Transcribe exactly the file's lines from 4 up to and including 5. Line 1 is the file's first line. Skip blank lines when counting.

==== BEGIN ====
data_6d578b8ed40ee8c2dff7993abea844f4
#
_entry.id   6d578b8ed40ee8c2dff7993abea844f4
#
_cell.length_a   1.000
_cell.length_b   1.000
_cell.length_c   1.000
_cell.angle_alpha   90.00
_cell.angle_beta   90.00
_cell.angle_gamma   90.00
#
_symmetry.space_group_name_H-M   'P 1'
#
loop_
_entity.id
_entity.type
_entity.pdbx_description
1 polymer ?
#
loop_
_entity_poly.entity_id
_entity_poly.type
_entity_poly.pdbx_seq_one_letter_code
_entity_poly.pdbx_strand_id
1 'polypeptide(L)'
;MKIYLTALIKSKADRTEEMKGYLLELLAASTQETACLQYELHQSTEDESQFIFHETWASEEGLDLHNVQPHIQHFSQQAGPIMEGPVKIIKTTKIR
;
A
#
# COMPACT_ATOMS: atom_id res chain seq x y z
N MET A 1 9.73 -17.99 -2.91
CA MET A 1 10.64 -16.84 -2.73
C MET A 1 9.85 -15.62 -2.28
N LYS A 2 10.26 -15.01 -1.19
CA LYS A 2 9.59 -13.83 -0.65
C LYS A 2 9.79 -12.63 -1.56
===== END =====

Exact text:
#
_cell.length_a   1.000